SCHOHARIE, N.Y. (AP) — Calvin Harris has twice been convicted of killing his estranged wife in 2001 and twice saw those verdicts overturned. Over nearly 14 years, he has been imprisoned, released and sat at the defendant's table for trials with competing narratives touching on infidelity, money and violent threats.
This third trial underway in an upstate New York court room could finally close the case begun after Michele Harris left her boyfriend's apartment the night of Sept. 11, 2001, and disappeared.
But with a body never found, it's not likely to answer every question in the case.
Prosecutors say Calvin Harris, wealthy from his family's car dealerships, killed his 35-year-old wife when she came home to the secluded Southern Tier estate they shared with their four young children. Defense lawyers claim authorities overlooked potential suspects from the freewheeling life she led as her marriage broke up and improperly focused on her husband.
"Cal was certainly somebody that they had to investigate. But once you investigate him and you come out with no evidence, or very little evidence, you have to move on," defense attorney Bruce Barket said in an interview.
In 2001, Calvin and Michele Harris lived in the same house near the Pennsylvania line, but slept in separate rooms. The marriage was ending and she took a waitressing job for extra money. She had a boyfriend and a brief romantic relationship with a man who had previously assaulted a woman and had admitted to abusing drugs, according to court papers.
Calvin Harris had raised concerns about his wife to friends and family — and told people she would not get half his business. One prosecution witness testified Michele Harris let him overhear a cellphone conversation in which Calvin Harris threatened to kill her and make her disappear in urging her to drop divorce proceedings, according to court papers.
Michele Harris was missing by the morning of Sept. 12, 2001, as the nation remained riveted by the terrorist attacks of the previous day. A baby sitter found her empty minivan — keys still in the ignition — at the end of their winding driveway.
Police searching the Harris home found blood stains in the kitchen and garage. Prosecutors claim Calvin Harris attacked her in the house and then disposed of her body before the van was discovered the next morning. An intensive search of the sprawling property failed to turn up her body.
Defense lawyers say the small amount of blood linked to Michele could have come from other incidents.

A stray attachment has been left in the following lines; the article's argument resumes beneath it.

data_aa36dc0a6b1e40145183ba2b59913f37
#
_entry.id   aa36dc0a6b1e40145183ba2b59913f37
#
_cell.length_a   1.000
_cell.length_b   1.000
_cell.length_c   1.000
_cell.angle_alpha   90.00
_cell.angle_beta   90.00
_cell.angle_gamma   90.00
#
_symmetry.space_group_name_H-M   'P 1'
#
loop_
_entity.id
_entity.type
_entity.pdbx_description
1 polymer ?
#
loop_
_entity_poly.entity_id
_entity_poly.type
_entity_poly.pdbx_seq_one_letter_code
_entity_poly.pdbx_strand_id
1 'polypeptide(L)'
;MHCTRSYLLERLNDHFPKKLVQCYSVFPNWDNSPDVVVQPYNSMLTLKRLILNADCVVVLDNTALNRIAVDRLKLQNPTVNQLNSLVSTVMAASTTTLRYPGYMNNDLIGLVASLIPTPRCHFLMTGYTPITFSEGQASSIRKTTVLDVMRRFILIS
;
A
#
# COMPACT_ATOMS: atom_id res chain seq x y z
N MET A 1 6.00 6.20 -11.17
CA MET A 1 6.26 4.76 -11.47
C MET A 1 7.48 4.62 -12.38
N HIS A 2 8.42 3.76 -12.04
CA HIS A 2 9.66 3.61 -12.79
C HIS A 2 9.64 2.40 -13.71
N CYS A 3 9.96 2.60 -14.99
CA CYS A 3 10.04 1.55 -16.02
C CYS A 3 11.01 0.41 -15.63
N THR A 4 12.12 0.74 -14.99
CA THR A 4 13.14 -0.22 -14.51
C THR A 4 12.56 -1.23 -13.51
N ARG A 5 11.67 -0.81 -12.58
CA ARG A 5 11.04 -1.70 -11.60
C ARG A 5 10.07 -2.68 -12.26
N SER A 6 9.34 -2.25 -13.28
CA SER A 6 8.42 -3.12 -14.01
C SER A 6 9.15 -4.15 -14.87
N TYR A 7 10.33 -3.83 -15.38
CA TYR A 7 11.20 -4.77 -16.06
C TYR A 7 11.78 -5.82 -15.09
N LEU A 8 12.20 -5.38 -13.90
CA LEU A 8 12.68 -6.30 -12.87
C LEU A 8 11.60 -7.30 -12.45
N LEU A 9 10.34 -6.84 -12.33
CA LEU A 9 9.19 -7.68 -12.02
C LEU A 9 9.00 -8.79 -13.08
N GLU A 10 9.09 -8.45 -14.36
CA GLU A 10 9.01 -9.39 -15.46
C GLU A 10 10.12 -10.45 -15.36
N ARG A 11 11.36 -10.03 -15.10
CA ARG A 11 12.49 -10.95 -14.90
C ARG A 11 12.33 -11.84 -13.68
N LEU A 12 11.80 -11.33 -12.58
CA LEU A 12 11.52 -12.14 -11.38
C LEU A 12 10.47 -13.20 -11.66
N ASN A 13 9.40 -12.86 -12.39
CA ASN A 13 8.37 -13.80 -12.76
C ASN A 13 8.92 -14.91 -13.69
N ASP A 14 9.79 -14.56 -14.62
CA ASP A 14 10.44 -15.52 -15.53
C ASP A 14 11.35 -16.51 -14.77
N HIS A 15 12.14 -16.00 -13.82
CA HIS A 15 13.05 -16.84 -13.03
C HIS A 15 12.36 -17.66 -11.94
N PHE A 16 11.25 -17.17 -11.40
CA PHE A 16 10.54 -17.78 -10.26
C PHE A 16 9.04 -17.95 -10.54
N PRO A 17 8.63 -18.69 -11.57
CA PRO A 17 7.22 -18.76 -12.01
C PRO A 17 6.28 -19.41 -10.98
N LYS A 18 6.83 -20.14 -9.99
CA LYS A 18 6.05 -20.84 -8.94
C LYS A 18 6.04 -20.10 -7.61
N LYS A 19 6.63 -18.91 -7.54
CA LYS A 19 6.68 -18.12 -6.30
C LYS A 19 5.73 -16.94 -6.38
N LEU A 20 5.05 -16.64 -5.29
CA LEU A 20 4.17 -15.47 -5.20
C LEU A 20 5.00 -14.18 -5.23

A jury found Calvin Harris guilty of second-degree murder in 2007. Hours after the verdict, local farmhand Kevin Tubbs came forward and said he was hauling hay after daybreak on Sept. 12, 2001, when he saw a blonde woman who looked like Michele Harris apparently crying at the foot of the couple's driveway. By her side, Tubbs said, was an angry-looking man in his 20s — someone clearly not Calvin Harris.
A second trial was ordered and a second conviction in 2009 was later overturned based on trial-court errors.
This third trial is being held at a neutral site more than 100 miles northeast of the Harris home. The children, now grown or close to it, showed up at the start of the trial in rural Schoharie and support their father, now 53.
Tioga County District Attorney Kirk Martin, who is not speaking to the media during the trial, has described Calvin Harris to the jury as an uncaring and controlling husband.
"Who had the motive to kill Michele? The defendant. Who had the opportunity to kill Michele? The defendant. Who went on with their life as if Michele wasn't coming back? The defendant," he said during opening arguments.
Barket, who is expected to begin his defense later this month, said in interviews that police did not look hard enough in particular at two Texans then working in the area. Barket said he believes Michele Harris, after leaving her boyfriend on the night of Sept. 11, went out again with the two men "and that something happened in the course of the night where she met her demise."
"Over the course of 13-and-a half-years, each of them have given very inconsistent accounts of their whereabouts on Sept. 11 and Sept. 12, their conduct on those dates, their relationship with Michele Harris," Barket said.
The lawyer is attempting to subpoena witnesses including the two men, who have denied involvement in the disappearance. It's unclear how much information about the two men Barket will be able to present to a jury because of court rules involving evidence.
Barket said that one of those men fits the physical description of the man Tubbs saw and had a truck like the one Tubbs described, and that police searched three ponds in and around where he lived this past December.
State police, who said they would not comment on the case during the trial, told CBS's "48 Hours" last year that the man and others interviewed cooperated with investigators and were eliminated as suspects.